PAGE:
As a culture, we are obsessed with managing our time. Our desktop calendars are glued to our IPhones and Blackberries. We tape schedules on refrigerators, bathroom mirrors, or on our steering wheels. But at the end of the day, we find that we simply can’t complete everything on our to-do lists. That is good news for your stress levels and your to-do lists, says psychologist Jim Loehr, cofounder of the Human Performance Institute and coauthor of The Power of Full Engagement: Managing Energy, Not Time, Is the Key to High Performance and Personal Renewal. “If it’s all about time, we are done: It’s a zero-sum game, because you cannot expand time,” he explains. “But the human system can expand its energy capacity in a powerful way.
There are four types of energy according to Loehr. Loehr became fascinated with the topic while working with some of the top athletes at a leading university. “We observed that it wasn’t so much the amount of time the athletes spent on practice, it was the energy they brought to the time they had.” Using this insight, Loehr and his colleagues began to quantify exactly what kind of energy improved the players’ game. Was it spiritual energy? The level of purpose and passion we bring to our lives. Was it mental energy? The quality of attention we bring to a task. Was it emotional energy? The way we manage negative and enhancing emotional states. Or was it physical energy? The product of basic nutrition, exercise, and rest)
Start off by articulating your purpose – whether it’s to serve others, or to be an extraordinary mother, or to create a spectacular work of art. You will have more energy for your most meaningful task by virtue of prioritizing them.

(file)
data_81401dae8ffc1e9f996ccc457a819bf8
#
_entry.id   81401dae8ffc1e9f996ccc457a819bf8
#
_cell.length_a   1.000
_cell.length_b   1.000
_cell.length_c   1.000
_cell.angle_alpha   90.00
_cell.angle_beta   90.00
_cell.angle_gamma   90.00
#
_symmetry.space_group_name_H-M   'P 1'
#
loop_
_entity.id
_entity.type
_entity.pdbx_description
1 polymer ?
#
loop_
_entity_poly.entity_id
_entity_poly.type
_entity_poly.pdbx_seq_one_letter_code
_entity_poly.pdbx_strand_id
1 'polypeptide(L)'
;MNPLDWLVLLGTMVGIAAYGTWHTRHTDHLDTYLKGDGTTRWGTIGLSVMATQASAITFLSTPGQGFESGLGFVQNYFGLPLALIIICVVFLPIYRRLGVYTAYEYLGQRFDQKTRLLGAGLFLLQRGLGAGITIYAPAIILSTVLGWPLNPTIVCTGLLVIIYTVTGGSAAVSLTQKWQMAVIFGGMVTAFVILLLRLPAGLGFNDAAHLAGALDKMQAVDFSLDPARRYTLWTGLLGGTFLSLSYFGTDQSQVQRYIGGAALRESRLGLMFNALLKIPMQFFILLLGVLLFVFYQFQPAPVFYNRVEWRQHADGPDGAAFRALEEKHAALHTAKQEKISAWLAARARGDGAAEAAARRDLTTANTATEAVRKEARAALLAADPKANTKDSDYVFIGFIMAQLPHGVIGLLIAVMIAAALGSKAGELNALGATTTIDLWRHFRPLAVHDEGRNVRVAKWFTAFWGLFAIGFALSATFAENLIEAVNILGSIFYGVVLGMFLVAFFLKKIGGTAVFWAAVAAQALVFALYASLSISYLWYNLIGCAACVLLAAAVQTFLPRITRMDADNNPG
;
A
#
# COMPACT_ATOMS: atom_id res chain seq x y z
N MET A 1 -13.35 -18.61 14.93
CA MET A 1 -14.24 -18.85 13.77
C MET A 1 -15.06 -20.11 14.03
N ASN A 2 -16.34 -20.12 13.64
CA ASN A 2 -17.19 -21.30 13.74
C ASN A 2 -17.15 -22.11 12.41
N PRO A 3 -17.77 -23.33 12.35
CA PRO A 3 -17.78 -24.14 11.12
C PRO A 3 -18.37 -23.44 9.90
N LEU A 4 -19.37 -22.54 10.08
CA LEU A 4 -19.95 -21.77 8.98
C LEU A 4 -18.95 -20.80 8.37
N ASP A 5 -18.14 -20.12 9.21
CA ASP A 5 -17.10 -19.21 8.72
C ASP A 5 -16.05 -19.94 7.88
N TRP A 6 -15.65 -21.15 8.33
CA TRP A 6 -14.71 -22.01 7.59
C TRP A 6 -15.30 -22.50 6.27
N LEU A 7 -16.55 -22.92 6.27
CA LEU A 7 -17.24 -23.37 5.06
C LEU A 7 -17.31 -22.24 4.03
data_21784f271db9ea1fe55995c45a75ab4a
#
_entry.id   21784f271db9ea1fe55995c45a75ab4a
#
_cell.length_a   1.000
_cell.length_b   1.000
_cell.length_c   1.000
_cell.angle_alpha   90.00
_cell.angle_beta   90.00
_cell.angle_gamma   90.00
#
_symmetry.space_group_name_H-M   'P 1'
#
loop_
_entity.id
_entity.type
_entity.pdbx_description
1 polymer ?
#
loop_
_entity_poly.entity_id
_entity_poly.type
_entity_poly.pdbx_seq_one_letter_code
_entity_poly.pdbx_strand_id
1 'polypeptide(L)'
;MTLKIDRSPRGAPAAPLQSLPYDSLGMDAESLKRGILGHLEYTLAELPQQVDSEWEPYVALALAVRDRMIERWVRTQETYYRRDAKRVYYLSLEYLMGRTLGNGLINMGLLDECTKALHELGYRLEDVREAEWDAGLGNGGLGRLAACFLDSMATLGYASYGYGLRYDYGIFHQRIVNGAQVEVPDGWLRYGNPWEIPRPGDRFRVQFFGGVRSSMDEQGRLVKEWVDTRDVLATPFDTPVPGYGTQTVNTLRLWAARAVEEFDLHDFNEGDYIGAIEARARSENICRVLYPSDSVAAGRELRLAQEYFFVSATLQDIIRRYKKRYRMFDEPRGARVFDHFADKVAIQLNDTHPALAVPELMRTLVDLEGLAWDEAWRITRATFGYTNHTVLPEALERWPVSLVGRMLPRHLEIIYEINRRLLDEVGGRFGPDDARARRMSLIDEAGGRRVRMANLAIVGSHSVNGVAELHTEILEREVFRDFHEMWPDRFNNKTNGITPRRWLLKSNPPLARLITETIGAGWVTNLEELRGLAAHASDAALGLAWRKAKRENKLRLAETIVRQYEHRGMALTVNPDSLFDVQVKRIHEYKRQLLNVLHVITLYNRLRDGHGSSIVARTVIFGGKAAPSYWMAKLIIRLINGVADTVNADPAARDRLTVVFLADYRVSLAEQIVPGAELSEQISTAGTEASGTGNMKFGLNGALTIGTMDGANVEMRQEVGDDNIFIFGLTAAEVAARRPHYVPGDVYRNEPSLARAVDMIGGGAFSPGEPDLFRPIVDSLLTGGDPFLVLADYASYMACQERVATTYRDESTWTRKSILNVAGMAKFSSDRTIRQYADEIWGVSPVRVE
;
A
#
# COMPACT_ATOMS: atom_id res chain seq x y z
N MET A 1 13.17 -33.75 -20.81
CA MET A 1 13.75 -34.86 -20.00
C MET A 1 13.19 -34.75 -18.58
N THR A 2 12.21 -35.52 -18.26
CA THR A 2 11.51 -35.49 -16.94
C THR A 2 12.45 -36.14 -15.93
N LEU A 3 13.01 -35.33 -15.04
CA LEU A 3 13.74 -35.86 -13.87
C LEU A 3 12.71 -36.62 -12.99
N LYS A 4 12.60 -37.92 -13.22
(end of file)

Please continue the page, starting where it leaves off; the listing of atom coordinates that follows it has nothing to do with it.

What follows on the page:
A simple way to align your spiritual and mental energy is to pay attention to your “prime time” – when your mental clarity and effectiveness are highest and then schedule accordingly.
Depression, anxiety, and fear can all keep us from using our mental and spiritual energies effectively. One way to cultivate positive emotional energy is to simply express gratitude for what is. Try shifting perspectives.
The most obvious component, of course relies on healthy eating. Even when you are short on time, you can mobilize physical energy by eating a healthy snack.
You can harness energy for the best results by combining energy management strategies in all of these areas, then paying close attention to your personal energy patterns. Once you begin actively managing your energy, you will feel happier and more engaged in the world. There is a clear connection between energy and feeling alive. By managing your energy, you can learn to be more productive and engaged in all areas of your life.
First of all, know what matters. Yes, we all balance work, family, and other priorities required in life. But if you don’t know which priorities are most important to you and why, you will have less success focusing on the goals that bring you the greatest satisfaction. Take time to analyze and clarify your life’s mission, vision, and values.
Secondly, get positive. A large segment of energy management is not allowing negative energy to bring you down. Use gratitude to counter frustration and fears. When you are out of control and feeling stressed, take time to write a list of things that make your life worth living. By training yourself to move quickly past negative energy, you free your resources to focus on the job at hand.
And finally, be quiet. Whether you meditate or just spend a little time zoning out to music, be sure to set aside a few minutes every day for some all-alone downtime. Regular relaxation helps balance our biochemistry and increases resilience when facing challenges. Think of it as a daily topping off of your energy reserves – a great way to guard against running out of the fuel that lets you get other important things done.
Hart, Joseph. “Energy Plan.” Experience Life Jan. 2009: 86-90. Web.